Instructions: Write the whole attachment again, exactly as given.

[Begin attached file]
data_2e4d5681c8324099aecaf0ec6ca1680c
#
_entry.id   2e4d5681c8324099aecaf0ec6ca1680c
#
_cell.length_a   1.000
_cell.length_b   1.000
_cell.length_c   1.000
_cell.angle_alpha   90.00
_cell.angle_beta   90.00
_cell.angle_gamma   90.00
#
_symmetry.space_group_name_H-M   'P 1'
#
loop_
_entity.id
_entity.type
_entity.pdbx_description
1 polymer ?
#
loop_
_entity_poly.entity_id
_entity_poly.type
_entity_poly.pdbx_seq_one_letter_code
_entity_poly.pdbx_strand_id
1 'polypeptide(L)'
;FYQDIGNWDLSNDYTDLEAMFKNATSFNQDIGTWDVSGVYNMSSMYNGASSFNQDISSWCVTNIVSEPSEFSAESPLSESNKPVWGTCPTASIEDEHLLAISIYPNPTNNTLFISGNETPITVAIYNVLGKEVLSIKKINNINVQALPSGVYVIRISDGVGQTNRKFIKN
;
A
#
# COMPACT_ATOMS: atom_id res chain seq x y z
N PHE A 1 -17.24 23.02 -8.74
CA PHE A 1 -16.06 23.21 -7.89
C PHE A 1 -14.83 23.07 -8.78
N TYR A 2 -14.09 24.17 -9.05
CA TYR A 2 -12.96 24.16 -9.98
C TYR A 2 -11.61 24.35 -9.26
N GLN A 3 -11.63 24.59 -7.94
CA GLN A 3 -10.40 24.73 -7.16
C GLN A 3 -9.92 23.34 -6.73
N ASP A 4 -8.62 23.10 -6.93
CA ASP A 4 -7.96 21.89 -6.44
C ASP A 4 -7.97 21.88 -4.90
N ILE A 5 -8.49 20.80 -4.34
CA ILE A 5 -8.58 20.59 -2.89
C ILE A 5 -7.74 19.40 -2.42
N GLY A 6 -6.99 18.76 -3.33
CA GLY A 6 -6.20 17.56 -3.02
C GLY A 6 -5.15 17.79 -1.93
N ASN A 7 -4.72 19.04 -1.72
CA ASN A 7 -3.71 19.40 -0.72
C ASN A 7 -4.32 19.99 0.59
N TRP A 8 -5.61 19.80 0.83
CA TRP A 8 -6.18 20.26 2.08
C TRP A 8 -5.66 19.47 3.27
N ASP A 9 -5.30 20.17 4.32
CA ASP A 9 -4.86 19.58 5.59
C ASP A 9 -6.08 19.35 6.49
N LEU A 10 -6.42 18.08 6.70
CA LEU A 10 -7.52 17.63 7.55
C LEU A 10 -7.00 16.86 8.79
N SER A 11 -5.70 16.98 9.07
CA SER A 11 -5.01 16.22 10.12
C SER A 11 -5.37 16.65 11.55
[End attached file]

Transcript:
data_2e4d5681c8324099aecaf0ec6ca1680c
#
_entry.id   2e4d5681c8324099aecaf0ec6ca1680c
#
_cell.length_a   1.000
_cell.length_b   1.000
_cell.length_c   1.000
_cell.angle_alpha   90.00
_cell.angle_beta   90.00
_cell.angle_gamma   90.00
#
_symmetry.space_group_name_H-M   'P 1'
#
loop_
_entity.id
_entity.type
_entity.pdbx_description
1 polymer ?
#
loop_
_entity_poly.entity_id
_entity_poly.type
_entity_poly.pdbx_seq_one_letter_code
_entity_poly.pdbx_strand_id
1 'polypeptide(L)'
;FYQDIGNWDLSNDYTDLEAMFKNATSFNQDIGTWDVSGVYNMSSMYNGASSFNQDISSWCVTNIVSEPSEFSAESPLSESNKPVWGTCPTASIEDEHLLAISIYPNPTNNTLFISGNETPITVAIYNVLGKEVLSIKKINNINVQALPSGVYVIRISDGVGQTNRKFIKN
;
A
#
# COMPACT_ATOMS: atom_id res chain seq x y z
N PHE A 1 -17.24 23.02 -8.74
CA PHE A 1 -16.06 23.21 -7.89
C PHE A 1 -14.83 23.07 -8.78
N TYR A 2 -14.09 24.17 -9.05
CA TYR A 2 -12.96 24.16 -9.98
C TYR A 2 -11.61 24.35 -9.26
N GLN A 3 -11.63 24.59 -7.94
CA GLN A 3 -10.40 24.73 -7.16
C GLN A 3 -9.92 23.34 -6.73
N ASP A 4 -8.62 23.10 -6.93
CA ASP A 4 -7.96 21.89 -6.44
C ASP A 4 -7.97 21.88 -4.90
N ILE A 5 -8.49 20.80 -4.34
CA ILE A 5 -8.58 20.59 -2.89
C ILE A 5 -7.74 19.40 -2.42
N GLY A 6 -6.99 18.76 -3.33
CA GLY A 6 -6.20 17.56 -3.02
C GLY A 6 -5.15 17.79 -1.93
N ASN A 7 -4.72 19.04 -1.72
CA ASN A 7 -3.71 19.40 -0.72
C ASN A 7 -4.32 19.99 0.59
N TRP A 8 -5.61 19.80 0.83
CA TRP A 8 -6.18 20.26 2.08
C TRP A 8 -5.66 19.47 3.27
N ASP A 9 -5.30 20.17 4.32
CA ASP A 9 -4.86 19.58 5.59
C ASP A 9 -6.08 19.35 6.49
N LEU A 10 -6.42 18.08 6.70
CA LEU A 10 -7.52 17.63 7.55
C LEU A 10 -7.00 16.86 8.79
N SER A 11 -5.70 16.98 9.07
CA SER A 11 -5.01 16.22 10.12
C SER A 11 -5.37 16.65 11.55